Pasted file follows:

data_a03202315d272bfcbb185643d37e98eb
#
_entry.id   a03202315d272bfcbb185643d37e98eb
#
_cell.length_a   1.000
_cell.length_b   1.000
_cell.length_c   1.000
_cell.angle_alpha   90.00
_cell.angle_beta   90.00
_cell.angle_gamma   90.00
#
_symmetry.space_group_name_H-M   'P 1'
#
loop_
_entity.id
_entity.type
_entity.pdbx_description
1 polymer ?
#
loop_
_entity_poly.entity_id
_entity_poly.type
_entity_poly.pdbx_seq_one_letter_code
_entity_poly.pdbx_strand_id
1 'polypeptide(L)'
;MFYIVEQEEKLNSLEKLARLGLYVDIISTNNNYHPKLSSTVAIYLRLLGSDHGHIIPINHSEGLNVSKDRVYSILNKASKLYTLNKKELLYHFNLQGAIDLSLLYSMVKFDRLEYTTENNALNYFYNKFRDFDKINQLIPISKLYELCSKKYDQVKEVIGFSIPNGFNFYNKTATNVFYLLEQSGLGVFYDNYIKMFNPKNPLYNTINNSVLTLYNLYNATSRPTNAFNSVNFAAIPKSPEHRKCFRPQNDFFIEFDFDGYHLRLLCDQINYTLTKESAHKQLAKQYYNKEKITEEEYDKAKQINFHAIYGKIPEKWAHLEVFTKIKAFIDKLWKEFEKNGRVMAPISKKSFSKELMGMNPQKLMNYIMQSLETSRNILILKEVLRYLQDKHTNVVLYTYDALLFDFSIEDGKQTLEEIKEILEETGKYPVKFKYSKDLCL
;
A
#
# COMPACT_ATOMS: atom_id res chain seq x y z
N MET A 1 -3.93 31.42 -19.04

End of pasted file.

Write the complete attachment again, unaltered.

data_a03202315d272bfcbb185643d37e98eb
#
_entry.id   a03202315d272bfcbb185643d37e98eb
#
_cell.length_a   1.000
_cell.length_b   1.000
_cell.length_c   1.000
_cell.angle_alpha   90.00
_cell.angle_beta   90.00
_cell.angle_gamma   90.00
#
_symmetry.space_group_name_H-M   'P 1'
#
loop_
_entity.id
_entity.type
_entity.pdbx_description
1 polymer ?
#
loop_
_entity_poly.entity_id
_entity_poly.type
_entity_poly.pdbx_seq_one_letter_code
_entity_poly.pdbx_strand_id
1 'polypeptide(L)'
;MFYIVEQEEKLNSLEKLARLGLYVDIISTNNNYHPKLSSTVAIYLRLLGSDHGHIIPINHSEGLNVSKDRVYSILNKASKLYTLNKKELLYHFNLQGAIDLSLLYSMVKFDRLEYTTENNALNYFYNKFRDFDKINQLIPISKLYELCSKKYDQVKEVIGFSIPNGFNFYNKTATNVFYLLEQSGLGVFYDNYIKMFNPKNPLYNTINNSVLTLYNLYNATSRPTNAFNSVNFAAIPKSPEHRKCFRPQNDFFIEFDFDGYHLRLLCDQINYTLTKESAHKQLAKQYYNKEKITEEEYDKAKQINFHAIYGKIPEKWAHLEVFTKIKAFIDKLWKEFEKNGRVMAPISKKSFSKELMGMNPQKLMNYIMQSLETSRNILILKEVLRYLQDKHTNVVLYTYDALLFDFSIEDGKQTLEEIKEILEETGKYPVKFKYSKDLCL
;
A
#
# COMPACT_ATOMS: atom_id res chain seq x y z
N MET A 1 -3.93 31.42 -19.04